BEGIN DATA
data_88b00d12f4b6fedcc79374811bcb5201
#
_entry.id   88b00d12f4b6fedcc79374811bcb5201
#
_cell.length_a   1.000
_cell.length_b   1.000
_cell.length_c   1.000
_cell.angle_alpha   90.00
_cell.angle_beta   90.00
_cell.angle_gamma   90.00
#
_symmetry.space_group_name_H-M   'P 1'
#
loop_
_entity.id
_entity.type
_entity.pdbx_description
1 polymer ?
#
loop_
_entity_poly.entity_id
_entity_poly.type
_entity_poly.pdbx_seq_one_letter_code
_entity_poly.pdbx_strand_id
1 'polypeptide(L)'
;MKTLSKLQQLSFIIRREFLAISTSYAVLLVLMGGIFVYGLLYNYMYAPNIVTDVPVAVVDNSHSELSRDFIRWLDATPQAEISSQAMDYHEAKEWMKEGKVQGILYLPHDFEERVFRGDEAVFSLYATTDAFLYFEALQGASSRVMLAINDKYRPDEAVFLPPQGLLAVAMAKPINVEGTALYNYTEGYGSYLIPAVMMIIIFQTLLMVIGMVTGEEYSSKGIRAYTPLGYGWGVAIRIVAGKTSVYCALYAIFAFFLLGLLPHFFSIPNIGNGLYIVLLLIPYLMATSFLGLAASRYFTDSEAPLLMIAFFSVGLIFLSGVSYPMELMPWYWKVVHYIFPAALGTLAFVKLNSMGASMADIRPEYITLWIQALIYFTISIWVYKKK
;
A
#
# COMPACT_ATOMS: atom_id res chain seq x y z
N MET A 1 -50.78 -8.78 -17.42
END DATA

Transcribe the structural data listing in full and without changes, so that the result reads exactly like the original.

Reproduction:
data_88b00d12f4b6fedcc79374811bcb5201
#
_entry.id   88b00d12f4b6fedcc79374811bcb5201
#
_cell.length_a   1.000
_cell.length_b   1.000
_cell.length_c   1.000
_cell.angle_alpha   90.00
_cell.angle_beta   90.00
_cell.angle_gamma   90.00
#
_symmetry.space_group_name_H-M   'P 1'
#
loop_
_entity.id
_entity.type
_entity.pdbx_description
1 polymer ?
#
loop_
_entity_poly.entity_id
_entity_poly.type
_entity_poly.pdbx_seq_one_letter_code
_entity_poly.pdbx_strand_id
1 'polypeptide(L)'
;MKTLSKLQQLSFIIRREFLAISTSYAVLLVLMGGIFVYGLLYNYMYAPNIVTDVPVAVVDNSHSELSRDFIRWLDATPQAEISSQAMDYHEAKEWMKEGKVQGILYLPHDFEERVFRGDEAVFSLYATTDAFLYFEALQGASSRVMLAINDKYRPDEAVFLPPQGLLAVAMAKPINVEGTALYNYTEGYGSYLIPAVMMIIIFQTLLMVIGMVTGEEYSSKGIRAYTPLGYGWGVAIRIVAGKTSVYCALYAIFAFFLLGLLPHFFSIPNIGNGLYIVLLLIPYLMATSFLGLAASRYFTDSEAPLLMIAFFSVGLIFLSGVSYPMELMPWYWKVVHYIFPAALGTLAFVKLNSMGASMADIRPEYITLWIQALIYFTISIWVYKKK
;
A
#
# COMPACT_ATOMS: atom_id res chain seq x y z
N MET A 1 -50.78 -8.78 -17.42